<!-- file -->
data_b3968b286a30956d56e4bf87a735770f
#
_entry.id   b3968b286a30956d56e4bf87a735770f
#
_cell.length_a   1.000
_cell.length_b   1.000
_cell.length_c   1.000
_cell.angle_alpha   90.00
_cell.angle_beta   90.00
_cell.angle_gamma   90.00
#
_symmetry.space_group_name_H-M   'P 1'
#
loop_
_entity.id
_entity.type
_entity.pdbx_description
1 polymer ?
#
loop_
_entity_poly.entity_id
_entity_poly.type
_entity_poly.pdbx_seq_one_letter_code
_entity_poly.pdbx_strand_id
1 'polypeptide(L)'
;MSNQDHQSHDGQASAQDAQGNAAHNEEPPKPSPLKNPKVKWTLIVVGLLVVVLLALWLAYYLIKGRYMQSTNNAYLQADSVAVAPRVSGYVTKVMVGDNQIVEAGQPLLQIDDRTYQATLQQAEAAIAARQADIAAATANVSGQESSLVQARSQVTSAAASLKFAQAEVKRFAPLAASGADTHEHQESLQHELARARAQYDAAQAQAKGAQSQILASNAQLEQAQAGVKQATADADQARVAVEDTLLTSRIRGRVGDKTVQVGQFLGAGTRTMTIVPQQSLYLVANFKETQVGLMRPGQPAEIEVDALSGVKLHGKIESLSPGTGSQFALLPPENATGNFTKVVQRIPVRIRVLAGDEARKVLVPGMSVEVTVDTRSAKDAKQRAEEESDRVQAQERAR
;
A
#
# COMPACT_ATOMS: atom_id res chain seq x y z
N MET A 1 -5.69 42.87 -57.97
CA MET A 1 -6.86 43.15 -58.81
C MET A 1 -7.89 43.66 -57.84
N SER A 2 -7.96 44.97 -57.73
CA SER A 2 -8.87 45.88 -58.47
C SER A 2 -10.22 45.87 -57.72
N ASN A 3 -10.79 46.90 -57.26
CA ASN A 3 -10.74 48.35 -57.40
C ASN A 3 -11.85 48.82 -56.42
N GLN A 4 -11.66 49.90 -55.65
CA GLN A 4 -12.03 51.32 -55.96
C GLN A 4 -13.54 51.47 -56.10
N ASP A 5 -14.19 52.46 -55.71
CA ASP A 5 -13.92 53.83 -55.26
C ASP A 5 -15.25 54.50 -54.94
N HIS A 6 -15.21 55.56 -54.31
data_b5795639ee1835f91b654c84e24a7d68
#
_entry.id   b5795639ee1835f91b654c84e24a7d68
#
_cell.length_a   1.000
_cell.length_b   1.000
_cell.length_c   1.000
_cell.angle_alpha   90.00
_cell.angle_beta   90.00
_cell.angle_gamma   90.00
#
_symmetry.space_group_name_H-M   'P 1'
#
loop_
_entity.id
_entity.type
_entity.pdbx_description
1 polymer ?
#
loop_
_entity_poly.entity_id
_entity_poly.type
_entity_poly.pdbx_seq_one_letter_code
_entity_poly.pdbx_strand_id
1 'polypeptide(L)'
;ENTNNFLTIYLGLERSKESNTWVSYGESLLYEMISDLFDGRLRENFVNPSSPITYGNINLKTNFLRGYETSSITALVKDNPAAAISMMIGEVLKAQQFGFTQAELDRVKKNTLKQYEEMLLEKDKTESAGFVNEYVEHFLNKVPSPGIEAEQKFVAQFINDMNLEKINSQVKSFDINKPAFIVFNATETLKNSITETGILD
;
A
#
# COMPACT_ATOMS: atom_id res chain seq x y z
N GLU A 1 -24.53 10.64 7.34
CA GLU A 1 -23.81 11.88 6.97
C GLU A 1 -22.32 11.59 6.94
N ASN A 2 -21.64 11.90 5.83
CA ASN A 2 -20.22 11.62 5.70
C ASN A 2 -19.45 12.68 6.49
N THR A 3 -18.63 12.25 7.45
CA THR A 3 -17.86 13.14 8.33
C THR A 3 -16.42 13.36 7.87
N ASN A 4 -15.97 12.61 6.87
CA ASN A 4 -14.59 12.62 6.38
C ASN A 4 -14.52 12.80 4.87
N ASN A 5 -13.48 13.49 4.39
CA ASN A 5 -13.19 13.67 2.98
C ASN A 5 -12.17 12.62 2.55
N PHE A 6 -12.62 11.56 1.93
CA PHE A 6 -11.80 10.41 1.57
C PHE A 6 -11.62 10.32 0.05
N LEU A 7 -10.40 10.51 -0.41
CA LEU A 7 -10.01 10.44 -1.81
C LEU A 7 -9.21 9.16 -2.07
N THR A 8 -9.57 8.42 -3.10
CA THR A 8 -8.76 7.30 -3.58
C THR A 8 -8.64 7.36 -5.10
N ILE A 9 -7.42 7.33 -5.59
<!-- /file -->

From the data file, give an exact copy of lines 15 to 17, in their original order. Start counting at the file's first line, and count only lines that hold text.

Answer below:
_entity.id
_entity.type
_entity.pdbx_description